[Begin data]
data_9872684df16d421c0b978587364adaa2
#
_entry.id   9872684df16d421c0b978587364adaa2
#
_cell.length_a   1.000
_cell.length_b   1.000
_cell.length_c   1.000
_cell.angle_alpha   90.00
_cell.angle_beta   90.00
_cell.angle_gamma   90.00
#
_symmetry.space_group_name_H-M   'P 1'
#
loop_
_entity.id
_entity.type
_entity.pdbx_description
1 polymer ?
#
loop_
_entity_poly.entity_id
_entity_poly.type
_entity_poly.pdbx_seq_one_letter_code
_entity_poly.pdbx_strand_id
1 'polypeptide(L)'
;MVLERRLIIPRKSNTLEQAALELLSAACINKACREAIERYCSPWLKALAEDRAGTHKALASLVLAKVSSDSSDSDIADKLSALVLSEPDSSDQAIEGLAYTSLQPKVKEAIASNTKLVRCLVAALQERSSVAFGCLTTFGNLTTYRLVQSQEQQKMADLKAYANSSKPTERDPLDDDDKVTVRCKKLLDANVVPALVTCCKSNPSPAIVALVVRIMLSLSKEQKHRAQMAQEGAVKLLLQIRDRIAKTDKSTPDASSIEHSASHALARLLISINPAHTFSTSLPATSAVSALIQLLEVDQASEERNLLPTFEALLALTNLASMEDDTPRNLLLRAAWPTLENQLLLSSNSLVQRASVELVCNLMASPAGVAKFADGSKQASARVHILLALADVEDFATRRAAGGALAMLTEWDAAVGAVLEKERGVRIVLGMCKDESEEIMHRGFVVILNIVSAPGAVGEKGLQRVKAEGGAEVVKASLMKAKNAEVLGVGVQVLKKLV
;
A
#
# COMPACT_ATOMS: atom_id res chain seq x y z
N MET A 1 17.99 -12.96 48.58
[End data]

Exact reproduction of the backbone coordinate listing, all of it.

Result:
data_9872684df16d421c0b978587364adaa2
#
_entry.id   9872684df16d421c0b978587364adaa2
#
_cell.length_a   1.000
_cell.length_b   1.000
_cell.length_c   1.000
_cell.angle_alpha   90.00
_cell.angle_beta   90.00
_cell.angle_gamma   90.00
#
_symmetry.space_group_name_H-M   'P 1'
#
loop_
_entity.id
_entity.type
_entity.pdbx_description
1 polymer ?
#
loop_
_entity_poly.entity_id
_entity_poly.type
_entity_poly.pdbx_seq_one_letter_code
_entity_poly.pdbx_strand_id
1 'polypeptide(L)'
;MVLERRLIIPRKSNTLEQAALELLSAACINKACREAIERYCSPWLKALAEDRAGTHKALASLVLAKVSSDSSDSDIADKLSALVLSEPDSSDQAIEGLAYTSLQPKVKEAIASNTKLVRCLVAALQERSSVAFGCLTTFGNLTTYRLVQSQEQQKMADLKAYANSSKPTERDPLDDDDKVTVRCKKLLDANVVPALVTCCKSNPSPAIVALVVRIMLSLSKEQKHRAQMAQEGAVKLLLQIRDRIAKTDKSTPDASSIEHSASHALARLLISINPAHTFSTSLPATSAVSALIQLLEVDQASEERNLLPTFEALLALTNLASMEDDTPRNLLLRAAWPTLENQLLLSSNSLVQRASVELVCNLMASPAGVAKFADGSKQASARVHILLALADVEDFATRRAAGGALAMLTEWDAAVGAVLEKERGVRIVLGMCKDESEEIMHRGFVVILNIVSAPGAVGEKGLQRVKAEGGAEVVKASLMKAKNAEVLGVGVQVLKKLV
;
A
#
# COMPACT_ATOMS: atom_id res chain seq x y z
N MET A 1 17.99 -12.96 48.58